Nobel Peace laureate Elie Wiesel, in an intergenerational dialogue with seven current and former participants in The Jewish Week’s Write On For Israel program Monday evening, encouraged young people to fight indifference.
“The opposite of love is not hate,” he said, “but indifference. Apathy is the downfall of … life; it cannot be an option.”
A parade is on the street, right? Not always, says Yevgeny Osherov, a Russian émigré via Israel who organized Celebrate Israel’s first counterpart parade on the water this past Sunday. While most Celebrate Israel participants marched up Fifth Avenue, Osherov and about 15 members of his “Russian Yacht Club,” hoisted Israeli flags while sailing together from the Statue of Liberty to the United Nations, where they played Hatikvah, the Israeli national anthem.
Most girls, especially tweens, are not thinking about other people when they’re getting a haircut. It’s a time of life when the pressure to look a certain way, to measure up to the standards of both friends and crushes, is intense.
But last week, a group of about 17 girls, students at the Upper East Side’s Ramaz School, defied that pressure to donate at least eight inches of their hair to Zichron Menachem, an Israeli organization that makes wigs for young cancer patients.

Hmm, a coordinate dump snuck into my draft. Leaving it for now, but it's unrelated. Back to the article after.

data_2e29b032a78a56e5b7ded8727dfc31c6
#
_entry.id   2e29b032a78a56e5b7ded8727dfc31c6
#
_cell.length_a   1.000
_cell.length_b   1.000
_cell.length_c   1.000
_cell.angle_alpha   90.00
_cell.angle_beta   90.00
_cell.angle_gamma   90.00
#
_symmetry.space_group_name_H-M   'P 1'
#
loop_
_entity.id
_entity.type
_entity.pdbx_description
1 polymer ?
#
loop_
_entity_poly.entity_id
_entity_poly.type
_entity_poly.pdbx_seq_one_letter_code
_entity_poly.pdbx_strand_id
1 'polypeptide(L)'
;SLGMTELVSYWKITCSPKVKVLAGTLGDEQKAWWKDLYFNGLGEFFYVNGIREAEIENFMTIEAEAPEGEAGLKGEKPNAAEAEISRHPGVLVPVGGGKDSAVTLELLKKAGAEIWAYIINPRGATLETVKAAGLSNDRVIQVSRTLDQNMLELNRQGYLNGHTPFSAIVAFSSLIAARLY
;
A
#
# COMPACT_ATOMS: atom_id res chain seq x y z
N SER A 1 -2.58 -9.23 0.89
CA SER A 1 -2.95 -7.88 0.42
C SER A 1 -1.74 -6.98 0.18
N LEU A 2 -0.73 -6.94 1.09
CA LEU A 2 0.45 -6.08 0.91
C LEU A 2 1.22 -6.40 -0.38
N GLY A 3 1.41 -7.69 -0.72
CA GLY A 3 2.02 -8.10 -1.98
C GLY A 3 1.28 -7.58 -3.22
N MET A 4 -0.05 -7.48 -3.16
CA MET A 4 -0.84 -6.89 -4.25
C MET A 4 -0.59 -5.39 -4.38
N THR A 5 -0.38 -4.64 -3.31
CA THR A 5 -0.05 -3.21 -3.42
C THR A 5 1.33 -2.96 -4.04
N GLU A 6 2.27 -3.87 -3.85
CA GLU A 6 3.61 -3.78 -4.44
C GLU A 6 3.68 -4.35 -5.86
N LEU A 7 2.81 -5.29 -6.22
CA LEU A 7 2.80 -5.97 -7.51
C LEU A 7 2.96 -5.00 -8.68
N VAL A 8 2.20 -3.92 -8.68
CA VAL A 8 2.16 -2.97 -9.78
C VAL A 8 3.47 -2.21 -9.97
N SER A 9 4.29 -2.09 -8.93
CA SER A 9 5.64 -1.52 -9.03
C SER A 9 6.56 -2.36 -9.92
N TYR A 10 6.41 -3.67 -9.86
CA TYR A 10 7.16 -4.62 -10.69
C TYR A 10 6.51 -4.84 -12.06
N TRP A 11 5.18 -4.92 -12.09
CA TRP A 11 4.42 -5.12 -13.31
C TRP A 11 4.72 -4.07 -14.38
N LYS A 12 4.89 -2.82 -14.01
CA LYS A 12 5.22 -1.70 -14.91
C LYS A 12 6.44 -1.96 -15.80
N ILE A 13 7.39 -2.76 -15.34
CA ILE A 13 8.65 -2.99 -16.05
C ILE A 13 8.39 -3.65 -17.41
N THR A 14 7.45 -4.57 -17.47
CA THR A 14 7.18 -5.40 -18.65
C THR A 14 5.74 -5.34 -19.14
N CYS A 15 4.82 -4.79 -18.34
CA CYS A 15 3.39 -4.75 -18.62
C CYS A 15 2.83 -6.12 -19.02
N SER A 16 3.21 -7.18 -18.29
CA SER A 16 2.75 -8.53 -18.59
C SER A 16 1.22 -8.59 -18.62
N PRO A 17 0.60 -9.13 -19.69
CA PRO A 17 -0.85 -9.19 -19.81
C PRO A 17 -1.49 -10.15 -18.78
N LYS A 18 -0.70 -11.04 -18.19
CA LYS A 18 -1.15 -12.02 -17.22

The first Yom Yerushalayim was a military victory.
On June 7, 1967 (Iyar 28 on the Hebrew calendar), a Wednesday, Israeli soldiers captured the Old City of Jerusalem, reuniting the capital that had been divided, under Jordanian control since the 1948 War of Independence.
Jerusalem Day was born, observed, by order of the country’s Chief Rabbinate, with prayers of thanks.
In the former Soviet Union, where World War II is known as the Great Patriotic War, the anniversary of Germany’s surrender to the Allied forces is an annual cause for nationwide celebration, a day of parades and reunions of onetime veterans.
The veterans from the FSU who have settled in this country over the last few decades still commemorate the day.
On Shabbat, the usual worshipers came to Congregation Beth Elohim in Park Slope.
The next day, the visitors came.
As part of the New York Landmarks Conservancy’s annual Sacred Sites Open House Weekend, the century-old Brooklyn synagogue welcomed people with an interest in the synagogue’s neo-Romanesque architecture, its limestone dome and its stained-glass windows.